What are you trying to say besides slander me?
You didn't answer my question.

STATEMENT: People have a limit to the contributions they can give to candidates.

QUESTION: Are corporations limited?

A victory for freedom of speech to whom? People? or A legal entity that now has more rights to freedom of speech than people?

[edit on 1-2-2010 by tooo many pills]



posted on Feb, 1 2010 @ 01:59 PM
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reply to post by tooo many pills
 


First of all, I have not slandered you and if you insist on calling it slander then back it up. Secondly, of course I've read the ruling, every page of it, and then I read it again, and finally a third time just to make sure I understood what I was reading. Finally, since you haven't read the ruling, and by insisting I answer your question, you clearly do rely upon other peoples posts to inform yourself.

Citizens United v. F.E.C. is, as is most SCOTUS rulings are, narrow in its ruling, although not nearly as narrow as many rulings can be. The ruling deals with Citizens United complaints that their right to free speech had been abridged due to Section 441b of the BCFR legislation that required them to ask for permission to release the film they made about Hillary Clinton but were denied the right to do so, based upon Section 441b. Do you understand?

This ruling had nothing to do with how much money a corporation could donate to a campaign, it was about the right to release a political film they made and wanted shown during the election cycle. Because of this ruling, if you want to make a political film about someone running for office, just like a corporation, you have the right to show this film to whomever or whatever audience you can find. Because it is your film, just like a corporation, you can spend whatever amount of money you want to make it, advertise it, and release it. Do you understand?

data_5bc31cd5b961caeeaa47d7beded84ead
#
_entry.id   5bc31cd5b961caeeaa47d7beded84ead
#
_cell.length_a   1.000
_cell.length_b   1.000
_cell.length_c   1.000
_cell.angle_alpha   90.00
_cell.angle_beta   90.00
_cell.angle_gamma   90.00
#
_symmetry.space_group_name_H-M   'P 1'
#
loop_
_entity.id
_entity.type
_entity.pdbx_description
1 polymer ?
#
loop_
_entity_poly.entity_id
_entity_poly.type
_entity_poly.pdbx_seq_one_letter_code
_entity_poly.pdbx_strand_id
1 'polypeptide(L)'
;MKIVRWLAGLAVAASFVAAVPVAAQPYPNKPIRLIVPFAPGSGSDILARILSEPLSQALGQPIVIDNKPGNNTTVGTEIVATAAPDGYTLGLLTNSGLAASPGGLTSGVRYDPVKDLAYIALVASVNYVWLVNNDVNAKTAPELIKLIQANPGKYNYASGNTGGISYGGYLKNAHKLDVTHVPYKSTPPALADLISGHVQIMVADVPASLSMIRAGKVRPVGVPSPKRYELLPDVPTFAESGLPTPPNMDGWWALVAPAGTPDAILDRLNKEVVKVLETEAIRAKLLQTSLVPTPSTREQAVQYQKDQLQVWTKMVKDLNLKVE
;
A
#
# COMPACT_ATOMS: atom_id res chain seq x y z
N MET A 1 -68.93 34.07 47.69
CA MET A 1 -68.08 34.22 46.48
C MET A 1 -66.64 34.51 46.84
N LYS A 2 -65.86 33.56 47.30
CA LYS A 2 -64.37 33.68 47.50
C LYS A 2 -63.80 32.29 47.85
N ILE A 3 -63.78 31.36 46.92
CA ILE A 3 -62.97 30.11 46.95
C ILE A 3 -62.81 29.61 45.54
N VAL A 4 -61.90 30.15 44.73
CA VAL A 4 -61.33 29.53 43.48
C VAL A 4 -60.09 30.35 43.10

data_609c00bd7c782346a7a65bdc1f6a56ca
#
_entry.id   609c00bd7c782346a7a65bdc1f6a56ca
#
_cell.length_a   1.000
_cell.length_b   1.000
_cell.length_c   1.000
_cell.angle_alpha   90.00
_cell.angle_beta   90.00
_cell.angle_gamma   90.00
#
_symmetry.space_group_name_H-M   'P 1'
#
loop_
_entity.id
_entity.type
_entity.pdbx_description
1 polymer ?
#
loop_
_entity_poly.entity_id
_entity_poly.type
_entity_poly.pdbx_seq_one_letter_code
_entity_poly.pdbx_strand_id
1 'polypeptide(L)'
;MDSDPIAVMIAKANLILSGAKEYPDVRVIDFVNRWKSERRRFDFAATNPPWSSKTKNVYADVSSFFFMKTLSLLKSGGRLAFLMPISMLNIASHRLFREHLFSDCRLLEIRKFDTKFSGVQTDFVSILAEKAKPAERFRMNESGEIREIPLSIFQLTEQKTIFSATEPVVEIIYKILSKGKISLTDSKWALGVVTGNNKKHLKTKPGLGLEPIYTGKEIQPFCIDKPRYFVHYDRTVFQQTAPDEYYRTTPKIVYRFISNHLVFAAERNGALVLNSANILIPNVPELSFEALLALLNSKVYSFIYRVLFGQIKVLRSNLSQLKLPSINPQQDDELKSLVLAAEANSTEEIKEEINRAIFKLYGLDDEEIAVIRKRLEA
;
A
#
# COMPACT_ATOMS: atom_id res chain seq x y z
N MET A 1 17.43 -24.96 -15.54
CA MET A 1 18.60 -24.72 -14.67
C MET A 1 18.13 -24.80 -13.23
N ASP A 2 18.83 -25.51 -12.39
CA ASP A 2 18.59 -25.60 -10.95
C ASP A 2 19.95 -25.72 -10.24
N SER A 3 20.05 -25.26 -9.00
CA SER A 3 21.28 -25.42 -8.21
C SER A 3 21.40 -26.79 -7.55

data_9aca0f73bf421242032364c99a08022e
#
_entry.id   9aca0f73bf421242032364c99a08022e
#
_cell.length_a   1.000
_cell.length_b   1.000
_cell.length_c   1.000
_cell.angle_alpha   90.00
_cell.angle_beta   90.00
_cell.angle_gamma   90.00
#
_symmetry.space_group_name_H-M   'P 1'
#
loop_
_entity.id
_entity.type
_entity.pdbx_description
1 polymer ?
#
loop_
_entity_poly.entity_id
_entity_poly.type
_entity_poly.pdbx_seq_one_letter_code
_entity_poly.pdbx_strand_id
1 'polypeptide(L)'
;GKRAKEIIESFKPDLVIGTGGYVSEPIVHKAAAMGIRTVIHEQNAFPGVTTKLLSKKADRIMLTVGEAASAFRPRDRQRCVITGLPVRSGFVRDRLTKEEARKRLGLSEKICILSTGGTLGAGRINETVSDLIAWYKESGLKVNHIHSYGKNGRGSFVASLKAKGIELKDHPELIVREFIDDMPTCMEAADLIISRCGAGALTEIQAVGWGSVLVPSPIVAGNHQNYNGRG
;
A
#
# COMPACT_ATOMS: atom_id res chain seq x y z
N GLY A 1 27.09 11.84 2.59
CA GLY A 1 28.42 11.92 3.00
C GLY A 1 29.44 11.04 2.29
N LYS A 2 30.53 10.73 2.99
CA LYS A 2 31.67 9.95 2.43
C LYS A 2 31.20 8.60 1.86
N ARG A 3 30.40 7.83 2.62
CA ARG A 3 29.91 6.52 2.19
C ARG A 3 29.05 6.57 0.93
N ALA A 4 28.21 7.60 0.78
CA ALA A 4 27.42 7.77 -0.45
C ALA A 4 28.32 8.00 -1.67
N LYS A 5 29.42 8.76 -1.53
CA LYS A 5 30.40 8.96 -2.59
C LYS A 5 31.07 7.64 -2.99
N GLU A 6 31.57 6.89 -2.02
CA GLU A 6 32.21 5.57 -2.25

[edit on 1-2-2010 by Jean Paul Zodeaux]



posted on Feb, 1 2010 @ 02:04 PM
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Regardless of the free speech issue, this ruling still allows foreign owned corporations with American subsidiaries to influence the elections with their own and possibly foreign government funds. Something that should never be allowed.

It's not hysteria, its the reality. It will happen.



posted on Feb, 1 2010 @ 02:16 PM
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Originally posted by Kaploink
Regardless of the free speech issue, this ruling still allows foreign owned corporations with American subsidiaries to influence the elections with their own and possibly foreign government funds. Something that should never be allowed.

It's not hysteria, its the reality. It will happen.


This is just not true. The SCOTUS ruling doesn't "allow" corporations, foreign or domestic to do anything. What the ruling did was strike down as unconstitutional section 441b and by extension section 203. The Court spoke to the very nature of this law and rebuked Congress for not limiting this restraint they put on speech to solely foreign corporations and instead attempted to restrict all corporations, foreign and domestic, from using the right to speech. Had Congress done their jobs to begin with and simply restricted the role of foreign corporations, those corporations could not have petitioned the Supreme Court for a redress of grievances because they have no jurisdiction over foreign corporations.